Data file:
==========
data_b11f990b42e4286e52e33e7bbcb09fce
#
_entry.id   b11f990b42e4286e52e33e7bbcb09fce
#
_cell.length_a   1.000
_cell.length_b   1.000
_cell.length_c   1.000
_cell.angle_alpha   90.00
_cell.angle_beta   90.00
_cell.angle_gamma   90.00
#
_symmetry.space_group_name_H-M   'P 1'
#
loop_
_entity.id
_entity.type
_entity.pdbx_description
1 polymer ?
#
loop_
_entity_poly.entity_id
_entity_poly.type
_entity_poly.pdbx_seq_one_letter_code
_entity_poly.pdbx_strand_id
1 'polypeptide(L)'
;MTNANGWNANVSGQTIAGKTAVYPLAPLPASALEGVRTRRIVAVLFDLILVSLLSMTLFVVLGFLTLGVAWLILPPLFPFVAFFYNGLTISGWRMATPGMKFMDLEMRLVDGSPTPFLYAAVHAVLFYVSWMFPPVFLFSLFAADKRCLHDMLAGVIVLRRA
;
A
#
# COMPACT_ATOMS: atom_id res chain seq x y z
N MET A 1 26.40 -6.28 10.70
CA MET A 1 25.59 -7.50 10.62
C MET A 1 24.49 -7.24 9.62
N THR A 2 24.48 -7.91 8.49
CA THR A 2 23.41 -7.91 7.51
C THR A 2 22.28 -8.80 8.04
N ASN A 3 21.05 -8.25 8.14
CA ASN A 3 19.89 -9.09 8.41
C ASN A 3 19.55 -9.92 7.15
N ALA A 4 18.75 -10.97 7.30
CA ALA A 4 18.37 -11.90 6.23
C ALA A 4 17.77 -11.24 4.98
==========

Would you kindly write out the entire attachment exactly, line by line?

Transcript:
data_b11f990b42e4286e52e33e7bbcb09fce
#
_entry.id   b11f990b42e4286e52e33e7bbcb09fce
#
_cell.length_a   1.000
_cell.length_b   1.000
_cell.length_c   1.000
_cell.angle_alpha   90.00
_cell.angle_beta   90.00
_cell.angle_gamma   90.00
#
_symmetry.space_group_name_H-M   'P 1'
#
loop_
_entity.id
_entity.type
_entity.pdbx_description
1 polymer ?
#
loop_
_entity_poly.entity_id
_entity_poly.type
_entity_poly.pdbx_seq_one_letter_code
_entity_poly.pdbx_strand_id
1 'polypeptide(L)'
;MTNANGWNANVSGQTIAGKTAVYPLAPLPASALEGVRTRRIVAVLFDLILVSLLSMTLFVVLGFLTLGVAWLILPPLFPFVAFFYNGLTISGWRMATPGMKFMDLEMRLVDGSPTPFLYAAVHAVLFYVSWMFPPVFLFSLFAADKRCLHDMLAGVIVLRRA
;
A
#
# COMPACT_ATOMS: atom_id res chain seq x y z
N MET A 1 26.40 -6.28 10.70
CA MET A 1 25.59 -7.50 10.62
C MET A 1 24.49 -7.24 9.62
N THR A 2 24.48 -7.91 8.49
CA THR A 2 23.41 -7.91 7.51
C THR A 2 22.28 -8.80 8.04
N ASN A 3 21.05 -8.25 8.14
CA ASN A 3 19.89 -9.09 8.41
C ASN A 3 19.55 -9.92 7.15
N ALA A 4 18.75 -10.97 7.30
CA ALA A 4 18.37 -11.90 6.23
C ALA A 4 17.77 -11.24 4.98